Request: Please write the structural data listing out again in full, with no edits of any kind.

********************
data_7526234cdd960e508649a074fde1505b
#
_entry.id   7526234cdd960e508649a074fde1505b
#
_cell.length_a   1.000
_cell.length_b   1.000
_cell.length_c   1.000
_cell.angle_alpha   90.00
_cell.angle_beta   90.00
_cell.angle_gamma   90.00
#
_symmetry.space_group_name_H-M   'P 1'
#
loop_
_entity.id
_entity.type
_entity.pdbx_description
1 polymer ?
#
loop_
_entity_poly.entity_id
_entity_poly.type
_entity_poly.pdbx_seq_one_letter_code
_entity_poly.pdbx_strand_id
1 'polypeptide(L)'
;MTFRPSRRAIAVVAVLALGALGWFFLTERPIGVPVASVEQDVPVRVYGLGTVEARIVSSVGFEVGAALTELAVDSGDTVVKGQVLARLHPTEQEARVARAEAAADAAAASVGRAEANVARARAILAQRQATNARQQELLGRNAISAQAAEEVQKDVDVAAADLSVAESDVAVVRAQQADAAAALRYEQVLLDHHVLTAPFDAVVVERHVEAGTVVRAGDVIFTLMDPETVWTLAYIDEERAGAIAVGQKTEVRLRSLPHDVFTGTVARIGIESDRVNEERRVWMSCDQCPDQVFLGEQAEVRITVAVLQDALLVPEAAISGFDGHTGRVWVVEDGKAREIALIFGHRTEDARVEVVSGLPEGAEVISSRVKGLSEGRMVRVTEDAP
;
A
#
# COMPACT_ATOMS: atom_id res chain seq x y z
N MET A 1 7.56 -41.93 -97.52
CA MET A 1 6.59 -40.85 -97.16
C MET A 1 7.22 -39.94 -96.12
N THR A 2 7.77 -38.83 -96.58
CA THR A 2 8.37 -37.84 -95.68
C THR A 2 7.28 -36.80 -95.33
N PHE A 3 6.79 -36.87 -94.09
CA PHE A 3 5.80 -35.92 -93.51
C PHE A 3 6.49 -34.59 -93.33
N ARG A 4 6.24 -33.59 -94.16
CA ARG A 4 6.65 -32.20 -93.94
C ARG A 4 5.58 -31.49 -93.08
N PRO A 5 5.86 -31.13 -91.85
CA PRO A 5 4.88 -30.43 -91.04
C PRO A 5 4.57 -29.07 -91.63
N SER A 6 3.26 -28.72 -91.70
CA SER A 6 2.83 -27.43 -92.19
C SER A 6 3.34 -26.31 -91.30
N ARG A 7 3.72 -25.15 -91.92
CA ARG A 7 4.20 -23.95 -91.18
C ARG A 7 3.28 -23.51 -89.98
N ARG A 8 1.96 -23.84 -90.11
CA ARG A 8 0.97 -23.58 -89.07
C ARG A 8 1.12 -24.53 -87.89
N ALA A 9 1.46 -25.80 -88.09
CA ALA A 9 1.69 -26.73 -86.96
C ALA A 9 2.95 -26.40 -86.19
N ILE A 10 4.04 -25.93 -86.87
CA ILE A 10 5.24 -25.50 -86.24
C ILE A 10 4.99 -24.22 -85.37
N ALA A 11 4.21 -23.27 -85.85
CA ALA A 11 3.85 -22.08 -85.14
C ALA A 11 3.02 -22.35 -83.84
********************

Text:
data_7526234cdd960e508649a074fde1505b
#
_entry.id   7526234cdd960e508649a074fde1505b
#
_cell.length_a   1.000
_cell.length_b   1.000
_cell.length_c   1.000
_cell.angle_alpha   90.00
_cell.angle_beta   90.00
_cell.angle_gamma   90.00
#
_symmetry.space_group_name_H-M   'P 1'
#
loop_
_entity.id
_entity.type
_entity.pdbx_description
1 polymer ?
#
loop_
_entity_poly.entity_id
_entity_poly.type
_entity_poly.pdbx_seq_one_letter_code
_entity_poly.pdbx_strand_id
1 'polypeptide(L)'
;MTFRPSRRAIAVVAVLALGALGWFFLTERPIGVPVASVEQDVPVRVYGLGTVEARIVSSVGFEVGAALTELAVDSGDTVVKGQVLARLHPTEQEARVARAEAAADAAAASVGRAEANVARARAILAQRQATNARQQELLGRNAISAQAAEEVQKDVDVAAADLSVAESDVAVVRAQQADAAAALRYEQVLLDHHVLTAPFDAVVVERHVEAGTVVRAGDVIFTLMDPETVWTLAYIDEERAGAIAVGQKTEVRLRSLPHDVFTGTVARIGIESDRVNEERRVWMSCDQCPDQVFLGEQAEVRITVAVLQDALLVPEAAISGFDGHTGRVWVVEDGKAREIALIFGHRTEDARVEVVSGLPEGAEVISSRVKGLSEGRMVRVTEDAP
;
A
#
# COMPACT_ATOMS: atom_id res chain seq x y z
N MET A 1 7.56 -41.93 -97.52
CA MET A 1 6.59 -40.85 -97.16
C MET A 1 7.22 -39.94 -96.12
N THR A 2 7.77 -38.83 -96.58
CA THR A 2 8.37 -37.84 -95.68
C THR A 2 7.28 -36.80 -95.33
N PHE A 3 6.79 -36.87 -94.09
CA PHE A 3 5.80 -35.92 -93.51
C PHE A 3 6.49 -34.59 -93.33
N ARG A 4 6.24 -33.59 -94.16
CA ARG A 4 6.65 -32.20 -93.94
C ARG A 4 5.58 -31.49 -93.08
N PRO A 5 5.86 -31.13 -91.85
CA PRO A 5 4.88 -30.43 -91.04
C PRO A 5 4.57 -29.07 -91.63
N SER A 6 3.26 -28.72 -91.70
CA SER A 6 2.83 -27.43 -92.19
C SER A 6 3.34 -26.31 -91.30
N ARG A 7 3.72 -25.15 -91.92
CA ARG A 7 4.20 -23.95 -91.18
C ARG A 7 3.28 -23.51 -89.98
N ARG A 8 1.96 -23.84 -90.11
CA ARG A 8 0.97 -23.58 -89.07
C ARG A 8 1.12 -24.53 -87.89
N ALA A 9 1.46 -25.80 -88.09
CA ALA A 9 1.69 -26.73 -86.96
C ALA A 9 2.95 -26.40 -86.19
N ILE A 10 4.04 -25.93 -86.87
CA ILE A 10 5.24 -25.50 -86.24
C ILE A 10 4.99 -24.22 -85.37
N ALA A 11 4.21 -23.27 -85.85
CA ALA A 11 3.85 -22.08 -85.14
C ALA A 11 3.02 -22.35 -83.84